3. My dad once mentioned that you could actually use the stems of the shiitake mushrooms for vegetarian broths. I’ve never tested it out but I was wondering if you might happen to know if my dad is just pulling my leg.

    This looks so tasty despite the fact that I have a deeply rooted suspicion of vegan food.

    Comment by y0bb — February 29, 2008 #

  4. What a splendid array of savory spices. There isn’t one I don’t like!

    Comment by Susan from Food Blogga — February 29, 2008 #

  5. y0bb: Believe me, I’m not vegan, but this is something that I would like. Don’t think of it as vegan. It’s a classic Indian dish from the Kashmir region. Probably not intended to be vegan, just vegetarian. With all the spices and the deep browning of the mushrooms, it will be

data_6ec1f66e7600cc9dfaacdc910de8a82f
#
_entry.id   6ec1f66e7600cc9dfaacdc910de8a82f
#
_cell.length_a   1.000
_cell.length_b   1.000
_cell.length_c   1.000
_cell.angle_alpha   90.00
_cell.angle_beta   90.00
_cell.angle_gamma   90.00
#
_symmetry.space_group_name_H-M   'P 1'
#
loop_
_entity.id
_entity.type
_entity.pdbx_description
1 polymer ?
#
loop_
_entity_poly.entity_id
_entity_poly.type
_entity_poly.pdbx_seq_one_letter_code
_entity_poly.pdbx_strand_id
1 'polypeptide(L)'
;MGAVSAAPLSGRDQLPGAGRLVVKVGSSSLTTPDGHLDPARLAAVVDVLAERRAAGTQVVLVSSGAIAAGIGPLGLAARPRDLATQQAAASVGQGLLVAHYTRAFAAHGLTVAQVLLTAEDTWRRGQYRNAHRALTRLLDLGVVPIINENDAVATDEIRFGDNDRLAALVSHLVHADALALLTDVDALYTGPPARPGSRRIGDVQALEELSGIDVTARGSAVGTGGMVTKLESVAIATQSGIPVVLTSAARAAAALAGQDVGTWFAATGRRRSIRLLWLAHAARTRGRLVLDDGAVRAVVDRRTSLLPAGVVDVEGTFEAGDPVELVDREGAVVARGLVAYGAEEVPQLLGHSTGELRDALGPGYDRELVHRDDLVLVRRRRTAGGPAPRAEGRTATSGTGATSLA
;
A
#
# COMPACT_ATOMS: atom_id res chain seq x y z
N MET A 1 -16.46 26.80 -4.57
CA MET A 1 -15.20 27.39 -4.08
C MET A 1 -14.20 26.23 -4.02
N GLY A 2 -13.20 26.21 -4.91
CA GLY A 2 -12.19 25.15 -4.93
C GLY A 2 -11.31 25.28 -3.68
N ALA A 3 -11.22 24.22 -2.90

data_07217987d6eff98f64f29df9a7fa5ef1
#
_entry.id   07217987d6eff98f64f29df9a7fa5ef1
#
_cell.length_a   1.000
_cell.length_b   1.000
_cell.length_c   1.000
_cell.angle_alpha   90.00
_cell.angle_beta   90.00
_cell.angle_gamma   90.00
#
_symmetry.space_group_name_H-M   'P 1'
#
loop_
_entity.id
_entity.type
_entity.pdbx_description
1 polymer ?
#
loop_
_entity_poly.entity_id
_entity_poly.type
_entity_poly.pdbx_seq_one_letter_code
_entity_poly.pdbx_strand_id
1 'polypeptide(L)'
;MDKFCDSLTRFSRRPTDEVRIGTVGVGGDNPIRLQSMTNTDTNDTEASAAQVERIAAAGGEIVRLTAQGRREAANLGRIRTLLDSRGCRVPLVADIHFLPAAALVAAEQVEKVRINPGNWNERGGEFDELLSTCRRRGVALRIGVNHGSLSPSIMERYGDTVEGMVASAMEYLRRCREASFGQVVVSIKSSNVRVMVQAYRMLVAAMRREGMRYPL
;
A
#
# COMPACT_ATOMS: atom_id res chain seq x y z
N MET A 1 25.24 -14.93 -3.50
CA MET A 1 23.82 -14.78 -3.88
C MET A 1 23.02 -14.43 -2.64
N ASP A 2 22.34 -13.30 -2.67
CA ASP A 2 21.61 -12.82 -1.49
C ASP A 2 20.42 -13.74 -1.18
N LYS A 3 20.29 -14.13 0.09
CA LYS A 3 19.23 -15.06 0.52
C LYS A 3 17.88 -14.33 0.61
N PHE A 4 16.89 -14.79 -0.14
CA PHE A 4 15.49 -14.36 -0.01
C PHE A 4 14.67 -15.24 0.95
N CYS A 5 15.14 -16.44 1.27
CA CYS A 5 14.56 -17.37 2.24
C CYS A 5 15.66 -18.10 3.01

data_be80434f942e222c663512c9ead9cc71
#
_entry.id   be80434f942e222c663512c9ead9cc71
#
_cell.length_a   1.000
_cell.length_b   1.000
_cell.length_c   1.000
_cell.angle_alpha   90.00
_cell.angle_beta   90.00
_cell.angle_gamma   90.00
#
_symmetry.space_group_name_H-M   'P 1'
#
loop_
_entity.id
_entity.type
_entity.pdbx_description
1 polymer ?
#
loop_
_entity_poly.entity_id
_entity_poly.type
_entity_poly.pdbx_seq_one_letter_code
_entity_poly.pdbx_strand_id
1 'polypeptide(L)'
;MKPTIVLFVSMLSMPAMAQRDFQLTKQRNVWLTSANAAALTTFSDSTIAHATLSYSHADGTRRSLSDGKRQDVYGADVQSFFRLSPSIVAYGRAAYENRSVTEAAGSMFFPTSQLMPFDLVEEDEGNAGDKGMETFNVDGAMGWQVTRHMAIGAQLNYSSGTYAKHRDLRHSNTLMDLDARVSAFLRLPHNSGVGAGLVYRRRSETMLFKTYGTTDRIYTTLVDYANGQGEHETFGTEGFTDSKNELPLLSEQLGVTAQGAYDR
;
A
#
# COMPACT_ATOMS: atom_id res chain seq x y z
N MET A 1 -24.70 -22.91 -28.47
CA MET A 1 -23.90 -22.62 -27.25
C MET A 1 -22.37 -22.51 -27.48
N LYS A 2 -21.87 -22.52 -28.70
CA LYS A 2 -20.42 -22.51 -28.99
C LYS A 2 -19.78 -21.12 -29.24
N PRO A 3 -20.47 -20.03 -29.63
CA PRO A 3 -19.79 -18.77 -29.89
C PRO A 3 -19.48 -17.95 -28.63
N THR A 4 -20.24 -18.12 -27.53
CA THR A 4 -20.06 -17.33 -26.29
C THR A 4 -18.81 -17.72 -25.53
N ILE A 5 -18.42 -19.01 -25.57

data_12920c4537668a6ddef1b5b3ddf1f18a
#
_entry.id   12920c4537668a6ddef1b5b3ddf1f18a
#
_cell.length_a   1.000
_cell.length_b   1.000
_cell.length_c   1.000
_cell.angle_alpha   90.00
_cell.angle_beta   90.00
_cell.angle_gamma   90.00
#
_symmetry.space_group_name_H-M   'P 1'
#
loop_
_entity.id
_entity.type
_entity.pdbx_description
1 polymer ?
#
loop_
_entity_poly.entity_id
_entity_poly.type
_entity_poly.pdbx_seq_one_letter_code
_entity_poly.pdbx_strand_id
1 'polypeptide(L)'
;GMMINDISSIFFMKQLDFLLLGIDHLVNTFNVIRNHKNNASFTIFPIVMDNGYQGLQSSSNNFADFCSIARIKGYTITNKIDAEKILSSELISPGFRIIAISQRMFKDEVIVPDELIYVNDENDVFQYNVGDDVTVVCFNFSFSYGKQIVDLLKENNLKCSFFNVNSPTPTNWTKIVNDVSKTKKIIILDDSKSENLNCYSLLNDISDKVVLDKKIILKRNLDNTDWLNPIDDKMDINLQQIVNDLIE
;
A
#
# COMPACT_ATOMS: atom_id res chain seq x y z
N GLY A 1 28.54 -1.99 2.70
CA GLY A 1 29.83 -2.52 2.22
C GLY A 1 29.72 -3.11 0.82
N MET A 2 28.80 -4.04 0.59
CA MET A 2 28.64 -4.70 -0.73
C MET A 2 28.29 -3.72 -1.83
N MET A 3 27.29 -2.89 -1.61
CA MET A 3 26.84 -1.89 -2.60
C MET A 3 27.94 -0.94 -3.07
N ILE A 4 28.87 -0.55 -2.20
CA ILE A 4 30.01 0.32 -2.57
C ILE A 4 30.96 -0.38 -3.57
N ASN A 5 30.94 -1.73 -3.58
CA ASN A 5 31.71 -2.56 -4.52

And yes, you can use the stems of shitakes to make vegetable stock. They contribute a lot of flavor to it.

    Comment by Roxanne — February 29, 2008 #

  6. Barbara….

    Just wondering if you have come across a new curry book just published this month: 660 Curries. The author’s name escapes me at the moment, but he did a good article on healthy North Indian cooking for the February edition of Eating Well magazine. Just wondering if you were intending to review it in the future.

    Comment by Roxanne — February 29, 2008 #

  7. Barbara, thanks for sharing all the great recipes, especially the veggie ones (though I find many of your nonveg ones easy to adapt).